Patriot, Chapter 1919
Gabriel Tamayo was born in Lockhart, Texas in 1925. He grew up there and
attended public schools. He was still in high school when his draft notice
came in 1943, but Gabriel didn’t wait. He dropped out of school and enlisted
in the Marine Corps Reserve instead. He entered active duty in San Antonio
on December 11, 1943, and was sent to San Diego where he went through boot
camp. After boot camp and advanced individual training at Camp Pendleton,
Gabriel was immediately sent off to the Pacific Theatre without having any
home leave. His ship sailed on
May 13, 1944, and his destination was Pavuvu, in the Russell Islands
northwest of Guadalcanal.
At that time, Pavuvu island was home to the First Marine Division, recently
moved there after combat at
Cape Gloucester, New Britain, and at Guadalcanal the year before that.
It was a small island, without adequate infrastructure, and when
Gabriel arrived the units were building camps to make the place livable.
In his weapons training, Gabriel Tamayo had scored high in marksmanship and
he came to the First Marine Division with the special military qualification
of machine gunner. He was
further assigned to 4th Battalion, 11th Marine Regiment.
The 11th Marines constituted the artillery regiment for the
division, tasked with providing fire support for the division’s three
line regiments, the 1st, 5th, and
7th Marines. The 4th
Battalion had only recently been formed and it was equipped with 105mm
howitzers, whereas the older battalions were equipped with 75mm pack
howitzers. Gabriel says,
“My job was to position the
machine gun to provide local security and defense for the artillery.”
After he had been on Pavuvu for several months, the division was sent into
combat, participating in the September 15, 1944 invasion landing on Peleilu,
After a month of heavy fighting the First Marine Division was relieved and
on October 20th, they returned to Pavuvu Island.
The division reoccupied their island home and, for the next five months,
continued to develop and improve the base camp facilities. Combat training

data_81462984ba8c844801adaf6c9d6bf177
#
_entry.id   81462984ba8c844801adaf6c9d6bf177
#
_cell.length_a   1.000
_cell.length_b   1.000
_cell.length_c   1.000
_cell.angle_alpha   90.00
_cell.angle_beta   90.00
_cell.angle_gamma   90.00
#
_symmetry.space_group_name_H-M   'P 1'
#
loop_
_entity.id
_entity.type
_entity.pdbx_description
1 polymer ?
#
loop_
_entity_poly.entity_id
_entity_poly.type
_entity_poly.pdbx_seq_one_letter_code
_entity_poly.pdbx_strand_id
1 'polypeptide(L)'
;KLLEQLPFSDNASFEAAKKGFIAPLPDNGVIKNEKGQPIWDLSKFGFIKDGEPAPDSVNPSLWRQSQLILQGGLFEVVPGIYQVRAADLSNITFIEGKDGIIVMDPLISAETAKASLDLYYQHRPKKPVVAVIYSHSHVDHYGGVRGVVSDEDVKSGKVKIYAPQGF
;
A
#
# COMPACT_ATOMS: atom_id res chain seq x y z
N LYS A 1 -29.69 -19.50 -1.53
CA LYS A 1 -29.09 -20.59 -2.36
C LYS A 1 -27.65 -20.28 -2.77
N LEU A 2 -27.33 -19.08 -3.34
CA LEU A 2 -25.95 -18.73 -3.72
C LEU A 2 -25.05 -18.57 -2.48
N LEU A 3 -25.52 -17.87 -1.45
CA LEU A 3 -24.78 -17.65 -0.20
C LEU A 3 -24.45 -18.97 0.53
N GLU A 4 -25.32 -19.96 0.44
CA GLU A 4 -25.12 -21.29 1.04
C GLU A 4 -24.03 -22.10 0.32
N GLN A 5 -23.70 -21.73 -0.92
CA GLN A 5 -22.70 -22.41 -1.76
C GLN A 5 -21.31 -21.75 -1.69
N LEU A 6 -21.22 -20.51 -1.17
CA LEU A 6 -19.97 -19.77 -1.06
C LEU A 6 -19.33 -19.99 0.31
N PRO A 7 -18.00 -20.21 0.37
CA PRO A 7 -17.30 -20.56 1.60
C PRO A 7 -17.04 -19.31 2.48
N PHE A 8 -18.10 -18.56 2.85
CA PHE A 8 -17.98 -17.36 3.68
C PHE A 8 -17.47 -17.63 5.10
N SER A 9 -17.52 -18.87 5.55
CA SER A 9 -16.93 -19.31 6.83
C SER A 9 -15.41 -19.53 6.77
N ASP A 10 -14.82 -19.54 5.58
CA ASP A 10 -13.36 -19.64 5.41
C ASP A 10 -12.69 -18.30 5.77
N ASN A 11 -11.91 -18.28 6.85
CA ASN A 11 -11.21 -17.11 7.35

exercises at unit level were limited by the small size of Tavuvu. Gabriel
Tamayo’s artillery units did some firing, using the ocean for an impact area
and positioning artillery spotters in boats offshore to adjust the fires.
The division embarked at Pavuvu for the last time and sailed on March 15,
1945 for the huge anchorage at Ulithi Atoll where they joined the fleet
being assembled for the invasion of Okinawa.
After anchoring at Ulithi from 21-27 March, the massive convoy moved
to take up positions off Okinawa, and landed the invasion forces on April
1st, Easter Sunday. The First Marine Division and Sixth Marine Division of
the III Amphibious Corps went ashore at landing beaches in the middle of the
island against Japanese opposition that was surprisingly light. As a result,
Gabriel Tamayo and all the 11th Marines artillery went ashore safely during
the afternoon of the first day.
In the days that followed, the Marines encountered light resistance and soon
secured the center and then the north of the island. However, the Army,
assigned to take the south, had come up against the main body of the enemy
force on the island (100,000 troops). The Japanese had withdrawn to the
southern part of Okinawa where they had the advantage of a well prepared
defensive line and could employ the most effective artillery that the
Americans had faced anywhere in the Pacific up to that time. As a result the
Army took heavy casualties both when they would gain ground in the attack
and then from enemy counter attacks that followed. On April 9, 1945, the
11th Marines, Gabriel Tamayo among them, were moved to the south to provide
their artillery fire support to the more heavily engaged Army units. During
that phase of the fighting the artillery fired many counter-battery missions